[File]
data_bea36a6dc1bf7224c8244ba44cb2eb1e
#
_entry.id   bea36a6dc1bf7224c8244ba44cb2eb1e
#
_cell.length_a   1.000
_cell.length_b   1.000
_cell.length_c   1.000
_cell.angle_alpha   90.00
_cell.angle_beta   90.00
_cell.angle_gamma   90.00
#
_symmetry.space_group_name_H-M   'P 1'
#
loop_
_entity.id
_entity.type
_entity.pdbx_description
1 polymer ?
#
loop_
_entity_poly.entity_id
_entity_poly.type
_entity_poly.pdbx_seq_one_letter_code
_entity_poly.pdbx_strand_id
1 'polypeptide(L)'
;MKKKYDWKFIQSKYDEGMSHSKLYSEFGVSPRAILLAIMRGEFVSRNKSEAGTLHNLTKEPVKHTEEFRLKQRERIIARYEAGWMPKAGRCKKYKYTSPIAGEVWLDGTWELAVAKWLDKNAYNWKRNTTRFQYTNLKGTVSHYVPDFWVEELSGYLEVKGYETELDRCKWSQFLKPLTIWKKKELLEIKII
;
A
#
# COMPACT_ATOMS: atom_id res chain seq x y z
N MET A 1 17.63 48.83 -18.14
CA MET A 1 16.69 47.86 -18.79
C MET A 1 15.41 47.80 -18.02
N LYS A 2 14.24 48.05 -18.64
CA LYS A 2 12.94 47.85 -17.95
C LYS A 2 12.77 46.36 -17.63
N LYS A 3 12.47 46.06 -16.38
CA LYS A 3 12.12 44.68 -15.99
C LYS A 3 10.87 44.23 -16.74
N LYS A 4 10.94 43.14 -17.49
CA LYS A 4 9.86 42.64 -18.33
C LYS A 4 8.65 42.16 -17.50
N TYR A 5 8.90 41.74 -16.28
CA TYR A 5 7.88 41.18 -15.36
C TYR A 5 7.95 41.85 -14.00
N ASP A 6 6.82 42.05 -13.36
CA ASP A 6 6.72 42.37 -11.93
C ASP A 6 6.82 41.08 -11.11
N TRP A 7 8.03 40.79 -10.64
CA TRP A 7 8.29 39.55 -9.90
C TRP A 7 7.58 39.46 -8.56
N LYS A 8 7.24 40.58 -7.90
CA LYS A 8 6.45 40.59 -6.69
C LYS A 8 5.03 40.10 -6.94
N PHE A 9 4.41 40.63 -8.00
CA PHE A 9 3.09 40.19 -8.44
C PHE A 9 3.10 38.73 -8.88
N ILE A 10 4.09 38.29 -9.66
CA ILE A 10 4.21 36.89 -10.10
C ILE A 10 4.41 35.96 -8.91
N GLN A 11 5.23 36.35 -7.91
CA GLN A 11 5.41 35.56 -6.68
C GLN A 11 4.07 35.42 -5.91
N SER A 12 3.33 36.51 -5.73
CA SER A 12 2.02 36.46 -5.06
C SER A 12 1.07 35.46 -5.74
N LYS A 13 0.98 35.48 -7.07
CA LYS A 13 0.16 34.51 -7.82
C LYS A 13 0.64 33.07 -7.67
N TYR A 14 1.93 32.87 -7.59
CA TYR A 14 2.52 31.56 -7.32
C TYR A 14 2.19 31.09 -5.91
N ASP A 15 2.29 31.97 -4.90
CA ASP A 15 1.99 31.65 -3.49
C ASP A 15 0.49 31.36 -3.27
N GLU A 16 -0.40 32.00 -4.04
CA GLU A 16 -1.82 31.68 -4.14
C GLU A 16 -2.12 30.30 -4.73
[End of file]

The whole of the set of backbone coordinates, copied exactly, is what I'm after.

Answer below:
data_bea36a6dc1bf7224c8244ba44cb2eb1e
#
_entry.id   bea36a6dc1bf7224c8244ba44cb2eb1e
#
_cell.length_a   1.000
_cell.length_b   1.000
_cell.length_c   1.000
_cell.angle_alpha   90.00
_cell.angle_beta   90.00
_cell.angle_gamma   90.00
#
_symmetry.space_group_name_H-M   'P 1'
#
loop_
_entity.id
_entity.type
_entity.pdbx_description
1 polymer ?
#
loop_
_entity_poly.entity_id
_entity_poly.type
_entity_poly.pdbx_seq_one_letter_code
_entity_poly.pdbx_strand_id
1 'polypeptide(L)'
;MKKKYDWKFIQSKYDEGMSHSKLYSEFGVSPRAILLAIMRGEFVSRNKSEAGTLHNLTKEPVKHTEEFRLKQRERIIARYEAGWMPKAGRCKKYKYTSPIAGEVWLDGTWELAVAKWLDKNAYNWKRNTTRFQYTNLKGTVSHYVPDFWVEELSGYLEVKGYETELDRCKWSQFLKPLTIWKKKELLEIKII
;
A
#
# COMPACT_ATOMS: atom_id res chain seq x y z
N MET A 1 17.63 48.83 -18.14
CA MET A 1 16.69 47.86 -18.79
C MET A 1 15.41 47.80 -18.02
N LYS A 2 14.24 48.05 -18.64
CA LYS A 2 12.94 47.85 -17.95
C LYS A 2 12.77 46.36 -17.63
N LYS A 3 12.47 46.06 -16.38
CA LYS A 3 12.12 44.68 -15.99
C LYS A 3 10.87 44.23 -16.74
N LYS A 4 10.94 43.14 -17.49
CA LYS A 4 9.86 42.64 -18.33
C LYS A 4 8.65 42.16 -17.50
N TYR A 5 8.90 41.74 -16.28
CA TYR A 5 7.88 41.18 -15.36
C TYR A 5 7.95 41.85 -14.00
N ASP A 6 6.82 42.05 -13.36
CA ASP A 6 6.72 42.37 -11.93
C ASP A 6 6.82 41.08 -11.11
N TRP A 7 8.03 40.79 -10.64
CA TRP A 7 8.29 39.55 -9.90
C TRP A 7 7.58 39.46 -8.56
N LYS A 8 7.24 40.58 -7.90
CA LYS A 8 6.45 40.59 -6.69
C LYS A 8 5.03 40.10 -6.94
N PHE A 9 4.41 40.63 -8.00
CA PHE A 9 3.09 40.19 -8.44
C PHE A 9 3.10 38.73 -8.88
N ILE A 10 4.09 38.29 -9.66
CA ILE A 10 4.21 36.89 -10.10
C ILE A 10 4.41 35.96 -8.91
N GLN A 11 5.23 36.35 -7.91
CA GLN A 11 5.41 35.56 -6.68
C GLN A 11 4.07 35.42 -5.91
N SER A 12 3.33 36.51 -5.73
CA SER A 12 2.02 36.46 -5.06
C SER A 12 1.07 35.46 -5.74
N LYS A 13 0.98 35.48 -7.07
CA LYS A 13 0.16 34.51 -7.82
C LYS A 13 0.64 33.07 -7.67
N TYR A 14 1.93 32.87 -7.59
CA TYR A 14 2.52 31.56 -7.32
C TYR A 14 2.19 31.09 -5.91
N ASP A 15 2.29 31.97 -4.90
CA ASP A 15 1.99 31.65 -3.49
C ASP A 15 0.49 31.36 -3.27
N GLU A 16 -0.40 32.00 -4.04
CA GLU A 16 -1.82 31.68 -4.14
C GLU A 16 -2.12 30.30 -4.73